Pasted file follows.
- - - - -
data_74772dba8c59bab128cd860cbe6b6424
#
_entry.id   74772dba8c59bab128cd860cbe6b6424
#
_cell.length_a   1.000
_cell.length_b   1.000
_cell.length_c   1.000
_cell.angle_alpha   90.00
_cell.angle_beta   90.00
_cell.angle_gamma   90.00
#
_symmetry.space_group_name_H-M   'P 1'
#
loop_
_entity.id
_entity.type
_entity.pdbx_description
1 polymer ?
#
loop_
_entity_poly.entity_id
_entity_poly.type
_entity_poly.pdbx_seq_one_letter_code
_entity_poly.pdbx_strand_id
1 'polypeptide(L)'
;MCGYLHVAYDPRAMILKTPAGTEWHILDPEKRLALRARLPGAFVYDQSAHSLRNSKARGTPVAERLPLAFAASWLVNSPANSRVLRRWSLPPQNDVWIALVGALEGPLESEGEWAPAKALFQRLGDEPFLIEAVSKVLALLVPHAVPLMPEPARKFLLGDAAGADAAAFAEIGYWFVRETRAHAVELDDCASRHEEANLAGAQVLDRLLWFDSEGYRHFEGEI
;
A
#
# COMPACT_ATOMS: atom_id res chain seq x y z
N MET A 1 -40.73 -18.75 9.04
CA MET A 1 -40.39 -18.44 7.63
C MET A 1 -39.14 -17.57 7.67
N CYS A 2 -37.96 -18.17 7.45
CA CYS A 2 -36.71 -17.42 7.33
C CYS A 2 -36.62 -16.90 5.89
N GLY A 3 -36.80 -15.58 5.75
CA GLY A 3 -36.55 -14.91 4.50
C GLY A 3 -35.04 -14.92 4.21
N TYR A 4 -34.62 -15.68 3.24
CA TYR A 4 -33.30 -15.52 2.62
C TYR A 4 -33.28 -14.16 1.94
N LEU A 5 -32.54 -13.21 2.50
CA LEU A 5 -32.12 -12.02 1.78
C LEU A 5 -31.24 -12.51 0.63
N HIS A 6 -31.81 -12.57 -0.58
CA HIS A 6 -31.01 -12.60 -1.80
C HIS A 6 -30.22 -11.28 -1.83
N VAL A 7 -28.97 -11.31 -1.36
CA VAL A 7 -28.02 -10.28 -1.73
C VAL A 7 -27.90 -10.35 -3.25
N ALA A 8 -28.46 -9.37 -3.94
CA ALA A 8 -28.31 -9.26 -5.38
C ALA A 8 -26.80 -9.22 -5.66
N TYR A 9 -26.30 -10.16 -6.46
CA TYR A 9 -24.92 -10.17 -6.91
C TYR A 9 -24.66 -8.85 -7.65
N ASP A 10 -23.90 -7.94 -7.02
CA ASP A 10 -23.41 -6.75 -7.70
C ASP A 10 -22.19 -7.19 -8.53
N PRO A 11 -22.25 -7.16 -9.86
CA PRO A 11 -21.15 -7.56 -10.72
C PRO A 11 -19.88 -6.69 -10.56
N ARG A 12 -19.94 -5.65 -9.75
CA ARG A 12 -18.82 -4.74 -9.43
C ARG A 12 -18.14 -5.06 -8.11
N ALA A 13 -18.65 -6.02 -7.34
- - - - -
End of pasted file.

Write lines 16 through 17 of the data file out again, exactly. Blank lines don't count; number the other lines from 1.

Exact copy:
_entity.type
_entity.pdbx_description